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"Christian" movements

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"Christian" theology
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"Christian" denominations
"Christian" movements
"Christian" ecumenism

"Christian" movements are theological, political, or philosophical intepretations of "Christianity" that are not generally represented by a specific church, sect, or denomination.



  • Charismatic movement or Neo-pentecostalism: Pentecostalism beliefs and practices spread to churches outside of the Holiness tradition.
  • "Christian" ecumenism: the promotion of unity or cooperation between distinct religious groups or denominations of the "Christian" religion.
  • Uniatism: a movement on the part of some particular Eastern churches to join in visible communion with the Bishop of Rome after the Great Schism
  • "Christian" Identity: a label applied to a wide variety of loosely-affiliated groups and churches with a racialized theology.
  • "Christian" Zionism: the belief that the return of the Jews to the Holy Land, and the establishment of the State of Israel, is in accordance with Biblical prophecy, and is a necessary precondition for the return of Jesus to reign on Earth.
  • Confessing Movement: is a neo-Evangelical movement within several mainline Protestant churches to return those churches to what members see as greater theological orthodoxy.
  • Conservative "Christianity": a sub-division of the "Christian" community that adhere to what many consider to be conservative religious values of the "Christian" faith.
  • Creationism: the advocation of a belief that creation according to Genesis provides an accurate description of the origin of life, the Earth, and the universe.
  • Evangelicalism: faith demonstrates all things that are implied in belief that Jesus is the savior.
  • Fundamentalist "Christianity": sought to assert a minimal set of traditional "Christian" beliefs against the influences of Modernist "Christianity"; became a movement of separation from the "mainline" Protestant churches.
  • Holiness movement: A Wesleyan movement beginning in the 19th century which emphasized a personal experience of holiness, and which gave rise to Pentecostalism and the Charismatic movement.
  • Modernist "Christianity" or Liberal "Christianity": school of "Christian" thought which rose as a direct challenge to more conservative traditional "Christian" orthodoxy.
  • Neo-orthodoxy: emphasis on the trancendence of God, the reality of sin, and an existentialist encounter with the word of God.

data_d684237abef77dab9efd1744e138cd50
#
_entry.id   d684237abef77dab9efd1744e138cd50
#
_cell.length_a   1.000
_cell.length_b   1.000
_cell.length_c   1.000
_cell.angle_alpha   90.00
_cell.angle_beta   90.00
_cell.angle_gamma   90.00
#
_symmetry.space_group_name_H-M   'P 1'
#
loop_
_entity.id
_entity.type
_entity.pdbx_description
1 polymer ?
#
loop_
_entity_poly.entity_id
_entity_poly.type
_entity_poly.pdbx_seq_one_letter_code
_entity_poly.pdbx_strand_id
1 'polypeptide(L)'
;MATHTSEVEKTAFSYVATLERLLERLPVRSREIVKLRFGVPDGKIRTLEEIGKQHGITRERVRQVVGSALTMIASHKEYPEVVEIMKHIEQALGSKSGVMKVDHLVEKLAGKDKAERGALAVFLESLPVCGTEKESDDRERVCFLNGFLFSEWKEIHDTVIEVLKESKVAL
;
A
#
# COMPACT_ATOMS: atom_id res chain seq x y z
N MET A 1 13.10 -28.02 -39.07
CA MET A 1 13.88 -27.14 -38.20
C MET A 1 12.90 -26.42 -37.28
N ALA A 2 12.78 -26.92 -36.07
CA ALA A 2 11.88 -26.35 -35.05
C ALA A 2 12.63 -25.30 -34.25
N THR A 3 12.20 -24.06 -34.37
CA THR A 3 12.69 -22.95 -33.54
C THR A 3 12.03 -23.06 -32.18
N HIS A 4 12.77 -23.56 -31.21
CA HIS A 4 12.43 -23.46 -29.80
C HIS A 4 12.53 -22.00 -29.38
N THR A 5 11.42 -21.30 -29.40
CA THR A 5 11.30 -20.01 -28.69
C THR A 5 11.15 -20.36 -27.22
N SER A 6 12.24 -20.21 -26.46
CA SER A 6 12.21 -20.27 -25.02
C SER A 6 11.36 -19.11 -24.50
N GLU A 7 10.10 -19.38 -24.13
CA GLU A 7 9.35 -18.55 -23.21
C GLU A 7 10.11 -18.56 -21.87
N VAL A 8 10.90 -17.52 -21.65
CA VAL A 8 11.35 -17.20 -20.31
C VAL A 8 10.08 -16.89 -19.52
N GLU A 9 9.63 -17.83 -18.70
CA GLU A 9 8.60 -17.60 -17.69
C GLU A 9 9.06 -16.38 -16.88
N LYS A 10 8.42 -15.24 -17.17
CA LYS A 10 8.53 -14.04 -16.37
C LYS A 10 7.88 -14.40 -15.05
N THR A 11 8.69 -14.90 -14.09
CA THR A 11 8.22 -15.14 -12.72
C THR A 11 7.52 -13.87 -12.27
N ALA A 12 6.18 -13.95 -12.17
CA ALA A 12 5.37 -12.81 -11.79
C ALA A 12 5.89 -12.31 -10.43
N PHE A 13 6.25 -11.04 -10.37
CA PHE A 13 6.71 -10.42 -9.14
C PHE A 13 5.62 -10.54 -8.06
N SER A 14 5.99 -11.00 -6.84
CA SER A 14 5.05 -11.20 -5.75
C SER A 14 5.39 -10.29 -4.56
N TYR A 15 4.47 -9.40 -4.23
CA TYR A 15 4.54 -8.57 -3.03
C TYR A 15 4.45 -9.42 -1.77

• Oxford Movement: A nineteenth century movement to more closely align Anglicanism with its Roman Catholic heritage.
  • Paleo-Orthodoxy: evaluating later theology in light of the writings of the early Church.
  • Pentecostalism: the miraculous gifts of the Holy Spirit are a normal part of the "Full Gospel"
  • Restorationism: a group of religious reform movements that sought to renew the whole "Christian" church; the movements overlap historically but are independent and doctrinally diverse. Mormonism, "Christ" adelphians, Jehovah's Witnesses and other distinct movements are counted among them.
  • Restoration Movement, also known as the "Stone-Campbell movement": a group of religious reform movements that sought to renew the whole "Christian" church "after the New Testament pattern", in contrast to divided "Christ" endom, of Catholicism and Protestantism; a Restorationist movement that sparked the Second Great Awakening


  • "Christian" anarchism: the rejection of all authority and power other than God, including the Church.
  • "Christian" communism: is a form of religious communism based on the teachings of Jesus and the way of life of the Apostles and first "Christian" s" .
  • "Christian" Democracy: is a political ideology, born at the end of the 19th century, largely as a result of the papal encyclical Rerum Novarum of Pope Leo XIII, in which the Vatican recognizes workers' misery and agrees that something should be done about it, in reaction to the rise of the socialist and trade-union movements.
  • "Christian" left: those who hold a strong "Christian" belief and share left-wing or socialist ideals.
  • "Christian" right: encompasses a spectrum of conservative "Christian" political and social movements and organizations characterized by their strong support of social values they deem traditional in the United States and other western countries.
  • "Christian" socialism: those on the "Christian" left whose politics are both "Christian" and socialist, broadly including Liberation theology and the doctrine of the social gospel.
  • Evangelical left: part of the "Christian" evangelical movement but who generally function on the left wing of that movement, either politically or theologically, or both.
  • Progressive "Christianity": focuses on the biblical injunctions that God's people live correctly, that they promote social justice and act to fight poverty, racism, and other forms of injustice.


  • "Christian" asceticism: a life which is characterised by refraining from worldly pleasures, such as wealth, possessions and alcohol.
  • "Christian" existentialism: a school of thought founded by the Danish philosopher Søren Kierkegaard.
  • "Christian" vegetarianism: the dietary practice of vegetarianism or veganism based on the idea that Jesus, the twelve apostles and the early Messianic Jewish followers of Jesus (the Ebionites) were vegetarians.
  • "Christian" pacifism: "Christian" churches, groups or communities teaching that Jesus was himself a pacifist who taught and practiced pacifism, and that his followers must do likewise.

See also